The new Pope Boniface VIII, elected in 1294 at Naples under the auspices of King Charles, mediated between the latter and James, and a most dishonourable treaty was signed: James was to marry Charles’s daughter Bianca and was promised the investiture by the pope of Sardinia and Corsica, while he was to leave the Angevin a free hand in Sicily and even to assist him if the Sicilians resisted. Boniface VIII, né Benedetto Caetani (Anagni, ca. ... For broader historical context, see 1290s and 13th century. ... Naples (Italian Napoli, Neapolitan Napule, from Greek Νέα Πόλις - Néa Pólis - meaning New City; see also List of traditional Greek place names) is the largest city in southern Italy and capital of Campania Region and the Province of Naples. ...


An attempt was made to bribe Frederick into consenting to this arrangement, but being backed up by his people he refused, and was afterwards crowned king of Sicily. The ensuring war was fought on land and sea but Charles, though aided by the pope, his cousin Charles of Valois and James, was unable to conquer the island, and his son the prince of Taranto was taken prisoner at the battle of La Falconara in 1299. Peace was at last made in 1302 at Caltabellotta. Charles gave up all rights to Sicily and agreed to the marriage of his daughter Leonora and King Frederick; the treaty was ratified by the pope in 1303. Charles spent his last years quietly in Naples, which city he improved and embellished. He died in August 1309, and was succeeded by his son Robert the Wise. Philip I of Taranto (1278-1332): of the Anjou family, Prince of Taranto, despot of Epirus, Prince of Achaea, Titular Emperor of Costantinople. ... Events Osman I declares the independence of the Ottoman Principality The County of Holland is annexed by the County of Hainaut April 1, 1299 Kings Towne on the River Hull granted city status by Royal Charter of King Edward I of England. ... Events July 11 - Battle of the Golden Spurs (Guldensporenslag in Dutch), major victory of Flanders over the French occupier. ... // Events On the 20 April, Pope Boniface VIII founds the University of Rome La Sapienza Edward I of England reconquers Scotland (see also: William Wallace, Wars of Scottish Independence) The Khilji Dynasty conquers Chittor Births Saint Birgitta, Swedish saint (died 1373) Gegeen Khan, Mongol emperor of China (died 1323) Deaths... Events Rhodes falls to forces of the Knights of St. ... King Robert I of Naples a. ...


Charles II of Naples is known in Italian history books for one particurlry crude episode, that is for his order to one of his commanders, Giovanni da Barletta, to destroy the town of Lucera, the last surviving Muslim community in Italy, as a way to celebrate the first Jubilaeum proclaimed by Pope Boniface VIII. The entire population of about 20,000 Arabs and Italian Muslims was exterminated in the summer of year 1300, ending five centuries of Muslim presence on Italian soil.


In 1270, he married Maria of Hungary (c. 1257March 25, 1323), the daughter of Stephen V of Hungary. They had fourteen children: For broader historical context, see 1270s and 13th century. ... For broader historical context, see 1250s and 13th century. ... March 25 is the 84th day of the year in the Gregorian calendar (85th in leap years). ... Events Canonization of Saint Thomas Aquinas Lithuania: Vilnius becomes capital August 12 - The Treaty of Nöteborg between Sweden and Novgorod (Russia) is signed, regulating the border for the first time Pharos of Alexandira Lighthouse (one of the Seven Wonders of the world) is destroyed by a series of earthquakes... King Stephen V of Hungary (Hungarian: ,Slovak: Štefan V)(1239 or 1240 - August 6, 1272), was the eldest son of Bela IV of Hungary, whom he succeeded in 1270. ...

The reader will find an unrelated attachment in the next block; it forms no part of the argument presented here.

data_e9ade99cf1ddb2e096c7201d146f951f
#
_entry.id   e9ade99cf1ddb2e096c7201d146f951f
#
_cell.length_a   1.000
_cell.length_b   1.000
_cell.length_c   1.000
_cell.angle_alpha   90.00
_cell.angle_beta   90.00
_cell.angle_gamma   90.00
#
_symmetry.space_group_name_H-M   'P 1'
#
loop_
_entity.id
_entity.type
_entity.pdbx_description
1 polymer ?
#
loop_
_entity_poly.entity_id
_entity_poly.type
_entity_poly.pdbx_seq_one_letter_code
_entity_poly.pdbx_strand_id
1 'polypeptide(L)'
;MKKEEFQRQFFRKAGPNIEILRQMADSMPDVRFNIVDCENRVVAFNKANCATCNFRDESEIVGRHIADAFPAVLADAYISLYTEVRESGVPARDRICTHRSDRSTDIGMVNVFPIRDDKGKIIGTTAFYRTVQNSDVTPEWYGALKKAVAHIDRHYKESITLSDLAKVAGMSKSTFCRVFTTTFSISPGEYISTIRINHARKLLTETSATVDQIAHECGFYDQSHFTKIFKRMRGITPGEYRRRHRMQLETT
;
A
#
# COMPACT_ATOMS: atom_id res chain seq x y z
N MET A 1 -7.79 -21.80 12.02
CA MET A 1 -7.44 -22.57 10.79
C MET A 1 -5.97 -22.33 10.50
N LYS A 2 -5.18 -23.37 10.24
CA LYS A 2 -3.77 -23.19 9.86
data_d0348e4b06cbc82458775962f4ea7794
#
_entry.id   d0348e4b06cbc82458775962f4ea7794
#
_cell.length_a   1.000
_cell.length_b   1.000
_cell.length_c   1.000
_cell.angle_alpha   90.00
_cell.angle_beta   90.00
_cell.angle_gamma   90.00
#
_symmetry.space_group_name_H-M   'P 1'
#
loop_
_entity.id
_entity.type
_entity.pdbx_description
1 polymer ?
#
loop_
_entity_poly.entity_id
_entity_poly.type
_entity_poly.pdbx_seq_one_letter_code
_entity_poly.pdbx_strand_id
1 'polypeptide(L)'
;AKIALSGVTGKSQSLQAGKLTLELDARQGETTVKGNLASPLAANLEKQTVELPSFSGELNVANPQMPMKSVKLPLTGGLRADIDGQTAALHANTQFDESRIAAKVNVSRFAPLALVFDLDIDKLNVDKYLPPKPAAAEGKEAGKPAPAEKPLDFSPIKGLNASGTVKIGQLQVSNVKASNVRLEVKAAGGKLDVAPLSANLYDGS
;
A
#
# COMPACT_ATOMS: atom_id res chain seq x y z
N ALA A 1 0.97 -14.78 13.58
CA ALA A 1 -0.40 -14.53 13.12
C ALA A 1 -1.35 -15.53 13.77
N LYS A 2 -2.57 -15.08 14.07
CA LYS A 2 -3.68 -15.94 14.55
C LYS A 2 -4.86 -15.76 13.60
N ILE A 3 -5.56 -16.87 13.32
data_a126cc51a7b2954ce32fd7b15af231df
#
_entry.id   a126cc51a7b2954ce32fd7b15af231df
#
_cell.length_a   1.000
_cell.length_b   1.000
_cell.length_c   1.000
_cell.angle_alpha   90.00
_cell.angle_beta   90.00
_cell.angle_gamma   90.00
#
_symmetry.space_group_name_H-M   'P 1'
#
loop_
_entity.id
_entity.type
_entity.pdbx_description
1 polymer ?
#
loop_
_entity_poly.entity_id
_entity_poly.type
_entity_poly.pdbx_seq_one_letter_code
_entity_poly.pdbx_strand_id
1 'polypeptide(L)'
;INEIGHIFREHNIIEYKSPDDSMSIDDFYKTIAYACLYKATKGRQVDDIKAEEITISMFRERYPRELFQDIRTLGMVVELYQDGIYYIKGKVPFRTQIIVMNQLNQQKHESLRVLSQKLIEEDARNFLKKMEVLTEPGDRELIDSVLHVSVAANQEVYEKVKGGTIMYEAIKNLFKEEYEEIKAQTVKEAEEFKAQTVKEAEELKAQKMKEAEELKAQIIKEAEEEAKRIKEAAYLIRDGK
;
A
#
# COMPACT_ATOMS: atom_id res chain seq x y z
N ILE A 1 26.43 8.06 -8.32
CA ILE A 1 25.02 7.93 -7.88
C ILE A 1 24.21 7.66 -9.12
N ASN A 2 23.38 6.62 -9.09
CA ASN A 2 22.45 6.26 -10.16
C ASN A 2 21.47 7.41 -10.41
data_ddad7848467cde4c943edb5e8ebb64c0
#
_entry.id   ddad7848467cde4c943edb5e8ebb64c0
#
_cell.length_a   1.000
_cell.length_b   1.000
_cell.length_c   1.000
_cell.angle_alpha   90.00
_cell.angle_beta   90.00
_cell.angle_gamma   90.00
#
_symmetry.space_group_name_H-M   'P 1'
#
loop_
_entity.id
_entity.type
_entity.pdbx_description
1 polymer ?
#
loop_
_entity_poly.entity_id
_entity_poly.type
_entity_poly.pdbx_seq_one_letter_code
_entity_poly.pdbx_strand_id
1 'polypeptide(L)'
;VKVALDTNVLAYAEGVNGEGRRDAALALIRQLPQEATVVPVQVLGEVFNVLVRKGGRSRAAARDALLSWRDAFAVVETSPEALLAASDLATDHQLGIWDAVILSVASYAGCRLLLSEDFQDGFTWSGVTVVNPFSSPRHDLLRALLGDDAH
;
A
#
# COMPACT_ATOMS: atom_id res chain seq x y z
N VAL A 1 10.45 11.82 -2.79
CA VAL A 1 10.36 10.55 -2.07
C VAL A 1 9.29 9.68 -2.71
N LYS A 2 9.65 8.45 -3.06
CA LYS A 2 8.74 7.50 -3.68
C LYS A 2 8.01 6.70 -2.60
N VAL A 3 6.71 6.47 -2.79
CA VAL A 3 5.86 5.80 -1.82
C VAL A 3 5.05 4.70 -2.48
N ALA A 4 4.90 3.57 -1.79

1. Charles Martel d'Anjou, titular King of Hungary
  2. Louis (February 9, 1275, Nocera – August 19, 1298, Chateau de Brignoles), Bishop of Toulouse
  3. Robert of Naples, King of Naples
  4. Philip I of Taranto, Prince of Achaea and Taranto, Despot of Romania, Lord of Durazzo, titular Emperor of Constantinople
  5. Raymond Berengar (12811307), Count of Provence, Prince of Piedmont and Andria
  6. John (1283 – aft. March 16, 1308), a priest
  7. Tristan (1284–bef. 1288)
  8. Peter (1291August 29, 1315, Battle of Montecatini), Count of Gravina
  9. John of Gravina (1294April 5, 1336, Naples), Duke of Durazzo, Prince of Achaea, and Count of Gravina, married March 1318 (div 1321) Matilda of Hainault (November 29, 12931336), married November 14, 1321 Agnes of Périgord (d. 1345)
  10. Marguerite (1273December 31, 1299), Countess of Anjou and Maine, married at Corbeil August 16, 1290 Charles of Valois
  11. Blanca (1280October 14, 1310, Barcelona), married at Villebertran November 1, 1295 James II of Aragon
  12. Leonora, (August 1289August 9, 1341, Monastery of St. Nicholas, Arene), married at Messina May 17, 1302 Frederick III of Sicily
  13. Maria (1290 – c. 1346), married at Palma de Majorca September 20, 1304 Sancho I of Majorca, married 1326 Jaime de Ejerica (1298 – April 1335)
  14. Beatrice (1295 – c. 1321), married April 1305 Azzo VIII, Margrave d'Este (d. 1308), married 1309 Bertrand III of Baux, Count of Andria (d. 1351)
Preceded by:
Charles I
King of Naples
1285–1309
Succeeded by:
Robert
Prince of Achaea
1285–1289
Succeeded by:
Isabella
Count of Anjou
1285–1290
Succeeded by:
Charles III

  Results from FactBites:
 
Charles II of Naples - Wikipedia, the free encyclopedia (659 words)
Charles was also to induce his cousin Charles of Valois to renounce for twenty thousand pounds of silver the kingdom of Aragon which given him by Pope Martin IV to punish Peter for having invaded Sicily, but which the Valois had never effectively occupied.
The ensuring war was fought on land and sea but Charles, though aided by the pope, his cousin Charles of Valois and James, was unable to conquer the island, and his son the prince of Taranto was taken prisoner at the battle of La Falconara in 1299.
Charles gave up all rights to Sicily and agreed to the marriage of his daughter Leonora and King Frederick; the treaty was ratified by the pope in 1303.
  More results at FactBites »